I was pleasantly surprised by this book. I thought it would be stupid and fluffy like most self-help type books. However, it turned out to be laugh-out-loud-funny, while also serving as a good reminder of the stuff we forget sometimes-that life isn't about finding the perfect man, that your career shouldn't be the only thing you do, and that everyone is just as strange as you are. A VERY fast read and much funnier than it looks.
Joy
Jun 11, 2008 rated it did not like it  ·  review of another edition
This book was overpriced and far worse than I expected. Apparently she's transformed from a troubled teenager to an overly self righteous WOMAN!
Woman, RAWR!!!
Jennifer
Wurtzel offers fortune cookie level wisdom with all the plausibility of a drunken fisherman describing the size of the one that got away, and you spend much of her book wondering when exactly she took any of her own advice. There are a few useful aphorisms here, but chances are you heard them from your mother first. (Though maybe not the one advising you to screw an ex to help yourself get over whatever guy you're crushing on...) Miles away from Kiss My Tiara's class and sass.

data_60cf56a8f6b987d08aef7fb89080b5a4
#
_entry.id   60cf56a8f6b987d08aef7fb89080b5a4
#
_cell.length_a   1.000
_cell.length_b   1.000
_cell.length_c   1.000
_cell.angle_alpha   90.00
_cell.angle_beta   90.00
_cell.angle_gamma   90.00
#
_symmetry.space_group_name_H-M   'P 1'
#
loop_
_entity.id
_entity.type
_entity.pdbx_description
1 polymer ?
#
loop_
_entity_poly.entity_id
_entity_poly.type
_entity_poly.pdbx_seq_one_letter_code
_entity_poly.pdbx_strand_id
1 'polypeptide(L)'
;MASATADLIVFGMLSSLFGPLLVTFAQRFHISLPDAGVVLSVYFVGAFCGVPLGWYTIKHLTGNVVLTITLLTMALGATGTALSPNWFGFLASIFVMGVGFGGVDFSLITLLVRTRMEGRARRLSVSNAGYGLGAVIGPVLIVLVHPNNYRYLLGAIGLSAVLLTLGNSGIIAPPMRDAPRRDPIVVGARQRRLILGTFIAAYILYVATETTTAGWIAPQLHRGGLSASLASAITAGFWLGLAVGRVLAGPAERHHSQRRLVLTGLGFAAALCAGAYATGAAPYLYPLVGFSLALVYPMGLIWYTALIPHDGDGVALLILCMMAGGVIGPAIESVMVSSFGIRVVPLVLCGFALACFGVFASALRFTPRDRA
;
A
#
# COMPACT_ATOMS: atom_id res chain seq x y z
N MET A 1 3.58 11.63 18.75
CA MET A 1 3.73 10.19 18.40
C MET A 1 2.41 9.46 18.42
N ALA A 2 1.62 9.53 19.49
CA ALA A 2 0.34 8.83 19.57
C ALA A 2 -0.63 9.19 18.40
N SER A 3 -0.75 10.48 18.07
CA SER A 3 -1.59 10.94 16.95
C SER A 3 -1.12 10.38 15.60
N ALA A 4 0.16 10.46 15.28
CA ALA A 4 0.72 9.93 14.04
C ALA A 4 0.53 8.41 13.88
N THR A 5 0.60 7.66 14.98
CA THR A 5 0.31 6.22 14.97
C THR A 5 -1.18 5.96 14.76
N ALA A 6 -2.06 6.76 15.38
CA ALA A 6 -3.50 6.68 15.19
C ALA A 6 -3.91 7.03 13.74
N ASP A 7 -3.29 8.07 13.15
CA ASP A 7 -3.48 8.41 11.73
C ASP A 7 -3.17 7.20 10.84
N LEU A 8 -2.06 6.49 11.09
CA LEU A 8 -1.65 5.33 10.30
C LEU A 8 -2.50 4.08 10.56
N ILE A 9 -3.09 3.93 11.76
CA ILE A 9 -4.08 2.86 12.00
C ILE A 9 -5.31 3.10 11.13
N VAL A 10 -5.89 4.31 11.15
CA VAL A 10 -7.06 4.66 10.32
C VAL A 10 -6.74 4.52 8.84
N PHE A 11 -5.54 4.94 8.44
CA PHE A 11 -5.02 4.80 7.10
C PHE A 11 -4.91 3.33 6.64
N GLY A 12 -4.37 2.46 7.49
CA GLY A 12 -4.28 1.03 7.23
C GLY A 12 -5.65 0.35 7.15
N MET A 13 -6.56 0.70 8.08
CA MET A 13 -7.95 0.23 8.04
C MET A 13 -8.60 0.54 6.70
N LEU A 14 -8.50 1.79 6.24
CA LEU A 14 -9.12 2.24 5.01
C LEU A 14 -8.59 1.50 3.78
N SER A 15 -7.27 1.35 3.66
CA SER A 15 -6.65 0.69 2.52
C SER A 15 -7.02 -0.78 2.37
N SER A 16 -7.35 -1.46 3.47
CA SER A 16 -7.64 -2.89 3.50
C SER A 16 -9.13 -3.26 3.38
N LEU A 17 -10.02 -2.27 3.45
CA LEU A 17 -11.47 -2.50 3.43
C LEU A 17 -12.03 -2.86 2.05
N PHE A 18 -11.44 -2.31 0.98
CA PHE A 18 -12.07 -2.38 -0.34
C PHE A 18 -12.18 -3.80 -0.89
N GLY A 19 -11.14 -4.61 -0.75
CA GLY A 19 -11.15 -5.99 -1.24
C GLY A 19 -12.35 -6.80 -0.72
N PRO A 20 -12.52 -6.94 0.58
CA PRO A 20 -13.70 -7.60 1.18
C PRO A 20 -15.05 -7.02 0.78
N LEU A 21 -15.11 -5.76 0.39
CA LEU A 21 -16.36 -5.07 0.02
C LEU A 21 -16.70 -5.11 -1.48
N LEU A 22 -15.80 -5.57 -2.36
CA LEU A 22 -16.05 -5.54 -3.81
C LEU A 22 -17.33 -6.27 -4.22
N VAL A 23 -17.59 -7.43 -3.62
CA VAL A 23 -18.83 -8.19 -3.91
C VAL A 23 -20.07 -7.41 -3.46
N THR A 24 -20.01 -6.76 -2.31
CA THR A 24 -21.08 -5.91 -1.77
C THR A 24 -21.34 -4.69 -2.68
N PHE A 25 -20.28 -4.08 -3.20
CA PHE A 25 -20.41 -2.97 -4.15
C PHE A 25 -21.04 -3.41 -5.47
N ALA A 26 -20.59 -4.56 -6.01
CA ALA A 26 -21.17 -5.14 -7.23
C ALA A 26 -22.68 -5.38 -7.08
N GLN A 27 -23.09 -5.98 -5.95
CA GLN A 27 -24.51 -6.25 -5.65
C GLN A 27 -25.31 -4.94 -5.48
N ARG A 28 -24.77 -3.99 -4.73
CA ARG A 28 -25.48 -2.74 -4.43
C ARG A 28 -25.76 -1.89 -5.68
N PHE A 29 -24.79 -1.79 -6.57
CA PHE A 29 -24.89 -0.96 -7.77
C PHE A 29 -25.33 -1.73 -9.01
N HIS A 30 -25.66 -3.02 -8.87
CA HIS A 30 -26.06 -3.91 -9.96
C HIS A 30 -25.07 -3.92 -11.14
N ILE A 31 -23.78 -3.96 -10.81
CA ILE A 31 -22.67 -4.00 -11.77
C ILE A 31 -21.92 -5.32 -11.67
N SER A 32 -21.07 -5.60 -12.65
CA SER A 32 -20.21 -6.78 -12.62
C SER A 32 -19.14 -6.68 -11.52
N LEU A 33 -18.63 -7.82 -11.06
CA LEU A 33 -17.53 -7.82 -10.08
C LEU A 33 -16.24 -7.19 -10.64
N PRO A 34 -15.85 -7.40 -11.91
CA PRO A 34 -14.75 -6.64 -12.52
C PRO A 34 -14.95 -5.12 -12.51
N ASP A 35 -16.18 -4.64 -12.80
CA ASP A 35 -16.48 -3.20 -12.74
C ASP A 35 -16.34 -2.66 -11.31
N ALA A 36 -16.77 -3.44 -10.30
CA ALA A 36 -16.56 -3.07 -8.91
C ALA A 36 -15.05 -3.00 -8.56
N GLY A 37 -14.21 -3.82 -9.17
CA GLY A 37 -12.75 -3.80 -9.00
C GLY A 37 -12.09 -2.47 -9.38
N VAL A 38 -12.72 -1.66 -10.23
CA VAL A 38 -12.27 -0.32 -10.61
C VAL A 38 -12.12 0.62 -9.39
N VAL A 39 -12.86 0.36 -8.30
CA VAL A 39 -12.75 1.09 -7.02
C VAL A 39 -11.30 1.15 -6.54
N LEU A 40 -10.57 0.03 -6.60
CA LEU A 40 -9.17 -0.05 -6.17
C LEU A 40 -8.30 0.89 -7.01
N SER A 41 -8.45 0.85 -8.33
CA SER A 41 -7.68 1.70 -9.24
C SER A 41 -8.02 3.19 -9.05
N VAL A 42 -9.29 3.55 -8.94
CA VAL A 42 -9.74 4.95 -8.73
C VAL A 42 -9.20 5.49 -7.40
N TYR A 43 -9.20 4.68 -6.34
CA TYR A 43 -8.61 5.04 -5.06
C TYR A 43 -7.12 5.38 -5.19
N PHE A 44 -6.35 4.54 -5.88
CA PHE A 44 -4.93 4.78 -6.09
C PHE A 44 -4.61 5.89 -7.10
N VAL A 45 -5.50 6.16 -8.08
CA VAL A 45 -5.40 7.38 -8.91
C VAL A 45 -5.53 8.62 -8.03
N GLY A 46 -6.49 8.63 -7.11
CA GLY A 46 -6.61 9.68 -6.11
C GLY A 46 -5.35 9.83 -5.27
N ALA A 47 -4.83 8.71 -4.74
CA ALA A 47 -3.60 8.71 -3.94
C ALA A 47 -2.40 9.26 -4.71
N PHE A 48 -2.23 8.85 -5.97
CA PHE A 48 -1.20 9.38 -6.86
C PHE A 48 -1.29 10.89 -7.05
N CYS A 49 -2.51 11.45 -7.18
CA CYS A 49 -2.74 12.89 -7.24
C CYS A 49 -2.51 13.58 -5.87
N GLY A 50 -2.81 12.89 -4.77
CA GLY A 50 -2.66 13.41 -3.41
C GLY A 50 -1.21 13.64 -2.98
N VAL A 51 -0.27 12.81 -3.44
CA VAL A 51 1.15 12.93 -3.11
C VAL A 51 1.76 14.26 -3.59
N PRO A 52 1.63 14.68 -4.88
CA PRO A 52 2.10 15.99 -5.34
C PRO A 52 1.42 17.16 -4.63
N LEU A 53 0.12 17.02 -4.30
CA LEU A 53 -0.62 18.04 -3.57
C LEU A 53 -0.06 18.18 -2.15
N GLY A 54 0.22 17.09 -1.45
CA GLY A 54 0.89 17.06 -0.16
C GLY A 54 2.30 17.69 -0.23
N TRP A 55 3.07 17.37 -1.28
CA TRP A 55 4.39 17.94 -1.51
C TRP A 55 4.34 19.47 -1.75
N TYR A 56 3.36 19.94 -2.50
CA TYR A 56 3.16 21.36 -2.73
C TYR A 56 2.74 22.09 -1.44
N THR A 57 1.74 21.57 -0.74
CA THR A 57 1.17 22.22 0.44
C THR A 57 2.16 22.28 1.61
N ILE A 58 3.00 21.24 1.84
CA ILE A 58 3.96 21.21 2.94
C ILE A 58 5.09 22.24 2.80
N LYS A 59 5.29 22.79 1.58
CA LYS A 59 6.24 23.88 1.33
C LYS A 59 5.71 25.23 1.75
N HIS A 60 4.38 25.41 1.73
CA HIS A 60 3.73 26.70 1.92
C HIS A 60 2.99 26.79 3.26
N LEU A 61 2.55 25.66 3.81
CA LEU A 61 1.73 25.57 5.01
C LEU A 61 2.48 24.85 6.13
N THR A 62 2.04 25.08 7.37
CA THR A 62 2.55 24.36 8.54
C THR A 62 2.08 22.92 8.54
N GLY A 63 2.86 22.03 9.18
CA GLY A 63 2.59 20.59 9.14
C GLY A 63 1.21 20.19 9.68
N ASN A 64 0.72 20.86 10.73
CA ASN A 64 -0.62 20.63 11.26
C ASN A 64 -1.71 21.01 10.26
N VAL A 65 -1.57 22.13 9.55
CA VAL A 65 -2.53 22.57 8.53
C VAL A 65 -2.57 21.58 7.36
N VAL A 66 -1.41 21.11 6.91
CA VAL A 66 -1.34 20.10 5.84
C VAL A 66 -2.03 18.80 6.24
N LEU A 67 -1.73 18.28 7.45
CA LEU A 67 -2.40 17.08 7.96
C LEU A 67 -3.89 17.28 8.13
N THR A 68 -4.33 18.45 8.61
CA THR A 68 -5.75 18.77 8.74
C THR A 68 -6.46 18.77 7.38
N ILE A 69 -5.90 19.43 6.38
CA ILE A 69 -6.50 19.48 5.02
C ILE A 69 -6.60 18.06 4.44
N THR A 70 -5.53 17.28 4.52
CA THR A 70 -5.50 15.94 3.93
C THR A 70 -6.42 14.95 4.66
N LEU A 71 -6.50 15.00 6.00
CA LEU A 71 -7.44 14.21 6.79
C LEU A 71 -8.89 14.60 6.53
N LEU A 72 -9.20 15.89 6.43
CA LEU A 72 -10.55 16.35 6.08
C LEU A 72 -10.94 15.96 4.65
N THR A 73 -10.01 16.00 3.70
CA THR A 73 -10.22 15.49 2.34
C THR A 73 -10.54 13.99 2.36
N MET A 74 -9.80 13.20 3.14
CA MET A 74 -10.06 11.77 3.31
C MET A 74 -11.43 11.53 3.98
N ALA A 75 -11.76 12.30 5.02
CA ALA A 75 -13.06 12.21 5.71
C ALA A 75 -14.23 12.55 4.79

Abbi Dion
Read this one night when I was livin' alone in an apartment with no furniture. I was drinking wine out of the bottle and speeding through and laughing out loud. That's a nice memory. I particularly like: "Be Gorgeous. I myself believe that I am about ten times prettier than I actually am. By dint of sheer will power, I have managed to convince many people of this." Ha ha ha.
Susan Bazzett-Griffith
It pains me to give this book one star, as I'm a huge fan of Wurtzel's first three books, but this book was awful. Additionally, having read Prozac Nation and Bitch and More, Now, Again, I kept wondering how on earth Wurtzel decided she should give people generic life advice about being happy and love affairs. Sadly, this mini-book is not worth reading, but don't judge the author on this piece-- read her other three books-- they're wonderful. This was just a bizarre, blog-esque ramble of essays ...more
Melanie
Mar 08, 2009 rated it it was ok  ·  review of another edition
I just skimmed this, I couldn't really get into it... not nearly as good as her other books, which I've loved all of so far. It was just sort of like she wanted to publish something, so she just crammed a bunch of her less-good stuff together and called it a day.